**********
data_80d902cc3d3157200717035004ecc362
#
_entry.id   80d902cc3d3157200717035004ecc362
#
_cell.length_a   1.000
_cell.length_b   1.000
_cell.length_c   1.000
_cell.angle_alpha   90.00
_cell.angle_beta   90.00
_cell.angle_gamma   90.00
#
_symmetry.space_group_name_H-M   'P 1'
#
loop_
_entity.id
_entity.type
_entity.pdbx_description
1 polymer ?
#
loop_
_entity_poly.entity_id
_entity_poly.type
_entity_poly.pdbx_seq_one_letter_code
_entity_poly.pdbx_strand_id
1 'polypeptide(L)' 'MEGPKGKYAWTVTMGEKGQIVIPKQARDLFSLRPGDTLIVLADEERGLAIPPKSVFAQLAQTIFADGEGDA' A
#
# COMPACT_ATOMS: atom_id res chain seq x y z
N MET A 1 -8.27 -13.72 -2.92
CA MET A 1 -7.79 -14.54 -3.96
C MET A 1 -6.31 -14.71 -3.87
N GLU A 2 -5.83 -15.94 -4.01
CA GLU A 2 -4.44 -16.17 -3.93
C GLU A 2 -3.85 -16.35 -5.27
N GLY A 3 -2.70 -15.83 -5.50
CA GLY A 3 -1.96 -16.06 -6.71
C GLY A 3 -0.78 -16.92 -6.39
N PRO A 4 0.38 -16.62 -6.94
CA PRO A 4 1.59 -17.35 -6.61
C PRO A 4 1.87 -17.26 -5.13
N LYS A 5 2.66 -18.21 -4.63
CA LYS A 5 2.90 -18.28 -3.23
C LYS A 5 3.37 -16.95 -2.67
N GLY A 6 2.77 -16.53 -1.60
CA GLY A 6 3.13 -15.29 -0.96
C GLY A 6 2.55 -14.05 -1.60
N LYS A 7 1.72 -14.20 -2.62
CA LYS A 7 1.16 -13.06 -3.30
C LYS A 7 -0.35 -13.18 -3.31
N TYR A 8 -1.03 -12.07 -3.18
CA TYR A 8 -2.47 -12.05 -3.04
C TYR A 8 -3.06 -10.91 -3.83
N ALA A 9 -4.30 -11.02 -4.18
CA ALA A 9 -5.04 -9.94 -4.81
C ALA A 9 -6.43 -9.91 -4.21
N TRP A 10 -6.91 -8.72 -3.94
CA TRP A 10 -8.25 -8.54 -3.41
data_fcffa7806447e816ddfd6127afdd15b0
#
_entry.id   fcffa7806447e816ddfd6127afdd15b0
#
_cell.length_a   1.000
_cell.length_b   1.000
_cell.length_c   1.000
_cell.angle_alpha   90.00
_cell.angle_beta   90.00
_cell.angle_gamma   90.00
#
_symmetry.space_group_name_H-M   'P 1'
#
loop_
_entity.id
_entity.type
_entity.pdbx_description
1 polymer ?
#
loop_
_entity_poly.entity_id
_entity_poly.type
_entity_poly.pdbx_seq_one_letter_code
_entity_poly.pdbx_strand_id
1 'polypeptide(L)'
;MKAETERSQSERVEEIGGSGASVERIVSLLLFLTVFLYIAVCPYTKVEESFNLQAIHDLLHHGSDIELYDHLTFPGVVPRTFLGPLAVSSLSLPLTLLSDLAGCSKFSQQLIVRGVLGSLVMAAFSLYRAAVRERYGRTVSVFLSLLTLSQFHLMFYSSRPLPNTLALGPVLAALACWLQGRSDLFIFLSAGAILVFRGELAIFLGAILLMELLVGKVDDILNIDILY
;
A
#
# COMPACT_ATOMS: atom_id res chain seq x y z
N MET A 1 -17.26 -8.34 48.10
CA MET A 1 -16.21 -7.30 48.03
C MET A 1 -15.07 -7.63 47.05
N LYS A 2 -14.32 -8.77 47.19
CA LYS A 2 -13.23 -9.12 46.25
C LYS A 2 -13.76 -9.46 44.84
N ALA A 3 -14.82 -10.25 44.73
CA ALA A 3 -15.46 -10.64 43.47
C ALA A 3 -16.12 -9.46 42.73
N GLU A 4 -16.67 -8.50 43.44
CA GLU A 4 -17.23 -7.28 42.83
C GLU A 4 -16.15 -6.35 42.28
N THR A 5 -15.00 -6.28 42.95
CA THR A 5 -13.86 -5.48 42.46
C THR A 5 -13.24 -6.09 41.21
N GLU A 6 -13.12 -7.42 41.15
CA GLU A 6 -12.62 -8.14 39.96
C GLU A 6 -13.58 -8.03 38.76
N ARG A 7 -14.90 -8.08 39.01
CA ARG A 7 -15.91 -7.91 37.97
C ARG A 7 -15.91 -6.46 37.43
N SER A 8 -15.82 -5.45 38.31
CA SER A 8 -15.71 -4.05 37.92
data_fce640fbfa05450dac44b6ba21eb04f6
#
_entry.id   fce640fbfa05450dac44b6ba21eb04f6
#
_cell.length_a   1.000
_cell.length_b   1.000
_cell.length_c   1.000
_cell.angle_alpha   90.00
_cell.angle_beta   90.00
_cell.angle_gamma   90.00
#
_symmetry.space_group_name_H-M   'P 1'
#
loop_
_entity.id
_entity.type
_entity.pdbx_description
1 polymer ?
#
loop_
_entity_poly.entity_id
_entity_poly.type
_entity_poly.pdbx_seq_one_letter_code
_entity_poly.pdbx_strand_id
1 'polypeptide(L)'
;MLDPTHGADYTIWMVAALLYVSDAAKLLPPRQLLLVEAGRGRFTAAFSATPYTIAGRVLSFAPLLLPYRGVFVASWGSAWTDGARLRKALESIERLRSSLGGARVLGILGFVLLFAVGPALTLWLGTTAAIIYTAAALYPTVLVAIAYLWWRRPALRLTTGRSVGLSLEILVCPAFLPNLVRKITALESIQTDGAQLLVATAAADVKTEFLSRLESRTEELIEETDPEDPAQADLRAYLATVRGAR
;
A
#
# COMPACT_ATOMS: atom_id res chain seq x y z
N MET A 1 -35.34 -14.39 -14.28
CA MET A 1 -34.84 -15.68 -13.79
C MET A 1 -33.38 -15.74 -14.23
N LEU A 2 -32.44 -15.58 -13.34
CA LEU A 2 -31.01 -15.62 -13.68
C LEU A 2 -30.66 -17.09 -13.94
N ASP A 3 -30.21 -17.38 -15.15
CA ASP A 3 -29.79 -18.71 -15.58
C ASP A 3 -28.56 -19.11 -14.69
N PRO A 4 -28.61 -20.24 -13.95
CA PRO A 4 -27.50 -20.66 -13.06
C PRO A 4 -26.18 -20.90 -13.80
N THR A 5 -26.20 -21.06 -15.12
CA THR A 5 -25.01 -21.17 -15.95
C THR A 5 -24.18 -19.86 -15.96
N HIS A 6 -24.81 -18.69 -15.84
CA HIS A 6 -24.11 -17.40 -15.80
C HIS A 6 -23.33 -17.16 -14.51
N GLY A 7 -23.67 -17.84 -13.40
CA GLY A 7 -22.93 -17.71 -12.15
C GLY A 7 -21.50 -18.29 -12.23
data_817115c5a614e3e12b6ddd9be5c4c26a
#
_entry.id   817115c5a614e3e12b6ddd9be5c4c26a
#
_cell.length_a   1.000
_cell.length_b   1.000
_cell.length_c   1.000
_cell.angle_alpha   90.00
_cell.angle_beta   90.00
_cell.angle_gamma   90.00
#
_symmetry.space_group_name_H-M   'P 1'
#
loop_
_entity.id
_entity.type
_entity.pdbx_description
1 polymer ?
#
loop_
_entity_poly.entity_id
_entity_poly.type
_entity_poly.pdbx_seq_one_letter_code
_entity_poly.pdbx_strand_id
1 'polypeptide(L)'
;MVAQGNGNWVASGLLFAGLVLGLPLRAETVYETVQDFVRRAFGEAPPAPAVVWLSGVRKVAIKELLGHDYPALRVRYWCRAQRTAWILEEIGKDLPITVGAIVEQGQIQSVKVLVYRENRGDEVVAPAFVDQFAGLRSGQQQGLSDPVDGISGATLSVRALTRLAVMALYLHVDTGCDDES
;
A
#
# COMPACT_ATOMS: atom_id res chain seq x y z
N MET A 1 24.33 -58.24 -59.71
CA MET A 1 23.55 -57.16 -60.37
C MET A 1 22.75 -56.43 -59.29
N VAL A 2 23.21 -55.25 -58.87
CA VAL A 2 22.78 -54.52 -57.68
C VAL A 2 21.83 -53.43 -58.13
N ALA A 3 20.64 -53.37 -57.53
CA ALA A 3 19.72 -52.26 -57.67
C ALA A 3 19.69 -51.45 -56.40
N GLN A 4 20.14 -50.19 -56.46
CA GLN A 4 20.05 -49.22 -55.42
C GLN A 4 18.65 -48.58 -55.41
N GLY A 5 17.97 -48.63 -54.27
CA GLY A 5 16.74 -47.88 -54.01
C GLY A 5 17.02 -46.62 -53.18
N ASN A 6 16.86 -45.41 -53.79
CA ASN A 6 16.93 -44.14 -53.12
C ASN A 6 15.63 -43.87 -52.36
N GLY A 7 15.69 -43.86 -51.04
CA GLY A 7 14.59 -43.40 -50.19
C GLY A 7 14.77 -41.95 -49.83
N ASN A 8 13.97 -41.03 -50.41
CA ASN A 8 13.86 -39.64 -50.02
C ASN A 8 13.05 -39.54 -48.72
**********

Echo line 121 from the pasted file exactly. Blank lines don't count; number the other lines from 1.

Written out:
_symmetry.space_group_name_H-M   'P 1'